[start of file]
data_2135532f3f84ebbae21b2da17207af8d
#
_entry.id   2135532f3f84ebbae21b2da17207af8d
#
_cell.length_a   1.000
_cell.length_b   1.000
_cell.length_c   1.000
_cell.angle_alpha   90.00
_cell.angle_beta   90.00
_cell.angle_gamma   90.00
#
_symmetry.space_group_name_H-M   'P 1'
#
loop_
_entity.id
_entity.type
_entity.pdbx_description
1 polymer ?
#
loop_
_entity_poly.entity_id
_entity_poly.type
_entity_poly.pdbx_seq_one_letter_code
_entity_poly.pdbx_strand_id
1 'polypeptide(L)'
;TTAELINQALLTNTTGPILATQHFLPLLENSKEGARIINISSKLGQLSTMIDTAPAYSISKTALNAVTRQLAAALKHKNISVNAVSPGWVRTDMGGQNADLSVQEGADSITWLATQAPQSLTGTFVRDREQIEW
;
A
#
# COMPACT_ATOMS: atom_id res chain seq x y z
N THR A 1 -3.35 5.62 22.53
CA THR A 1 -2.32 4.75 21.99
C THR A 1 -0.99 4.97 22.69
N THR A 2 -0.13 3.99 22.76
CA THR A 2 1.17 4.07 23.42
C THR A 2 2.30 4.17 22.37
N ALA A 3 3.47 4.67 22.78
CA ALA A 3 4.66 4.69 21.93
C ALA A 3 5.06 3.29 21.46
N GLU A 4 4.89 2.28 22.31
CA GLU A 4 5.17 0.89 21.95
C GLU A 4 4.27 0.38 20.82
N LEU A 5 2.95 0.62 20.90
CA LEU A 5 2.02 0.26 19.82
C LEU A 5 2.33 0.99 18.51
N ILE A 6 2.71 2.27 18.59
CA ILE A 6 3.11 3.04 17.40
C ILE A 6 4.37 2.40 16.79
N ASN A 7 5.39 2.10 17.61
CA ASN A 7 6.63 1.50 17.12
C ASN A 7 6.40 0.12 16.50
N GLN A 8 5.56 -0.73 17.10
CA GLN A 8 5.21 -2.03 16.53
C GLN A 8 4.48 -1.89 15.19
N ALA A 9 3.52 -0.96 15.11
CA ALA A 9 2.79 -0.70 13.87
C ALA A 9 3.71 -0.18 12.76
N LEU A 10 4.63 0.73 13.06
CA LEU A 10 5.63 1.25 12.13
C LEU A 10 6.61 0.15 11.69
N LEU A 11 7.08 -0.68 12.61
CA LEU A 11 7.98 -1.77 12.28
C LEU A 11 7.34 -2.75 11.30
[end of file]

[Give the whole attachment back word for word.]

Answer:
data_2135532f3f84ebbae21b2da17207af8d
#
_entry.id   2135532f3f84ebbae21b2da17207af8d
#
_cell.length_a   1.000
_cell.length_b   1.000
_cell.length_c   1.000
_cell.angle_alpha   90.00
_cell.angle_beta   90.00
_cell.angle_gamma   90.00
#
_symmetry.space_group_name_H-M   'P 1'
#
loop_
_entity.id
_entity.type
_entity.pdbx_description
1 polymer ?
#
loop_
_entity_poly.entity_id
_entity_poly.type
_entity_poly.pdbx_seq_one_letter_code
_entity_poly.pdbx_strand_id
1 'polypeptide(L)'
;TTAELINQALLTNTTGPILATQHFLPLLENSKEGARIINISSKLGQLSTMIDTAPAYSISKTALNAVTRQLAAALKHKNISVNAVSPGWVRTDMGGQNADLSVQEGADSITWLATQAPQSLTGTFVRDREQIEW
;
A
#
# COMPACT_ATOMS: atom_id res chain seq x y z
N THR A 1 -3.35 5.62 22.53
CA THR A 1 -2.32 4.75 21.99
C THR A 1 -0.99 4.97 22.69
N THR A 2 -0.13 3.99 22.76
CA THR A 2 1.17 4.07 23.42
C THR A 2 2.30 4.17 22.37
N ALA A 3 3.47 4.67 22.78
CA ALA A 3 4.66 4.69 21.93
C ALA A 3 5.06 3.29 21.46
N GLU A 4 4.89 2.28 22.31
CA GLU A 4 5.17 0.89 21.95
C GLU A 4 4.27 0.38 20.82
N LEU A 5 2.95 0.62 20.90
CA LEU A 5 2.02 0.26 19.82
C LEU A 5 2.33 0.99 18.51
N ILE A 6 2.71 2.27 18.59
CA ILE A 6 3.11 3.04 17.40
C ILE A 6 4.37 2.40 16.79
N ASN A 7 5.39 2.10 17.61
CA ASN A 7 6.63 1.50 17.12
C ASN A 7 6.40 0.12 16.50
N GLN A 8 5.56 -0.73 17.10
CA GLN A 8 5.21 -2.03 16.53
C GLN A 8 4.48 -1.89 15.19
N ALA A 9 3.52 -0.96 15.11
CA ALA A 9 2.79 -0.70 13.87
C ALA A 9 3.71 -0.18 12.76
N LEU A 10 4.63 0.73 13.06
CA LEU A 10 5.63 1.25 12.13
C LEU A 10 6.61 0.15 11.69
N LEU A 11 7.08 -0.68 12.61
CA LEU A 11 7.98 -1.77 12.28
C LEU A 11 7.34 -2.75 11.30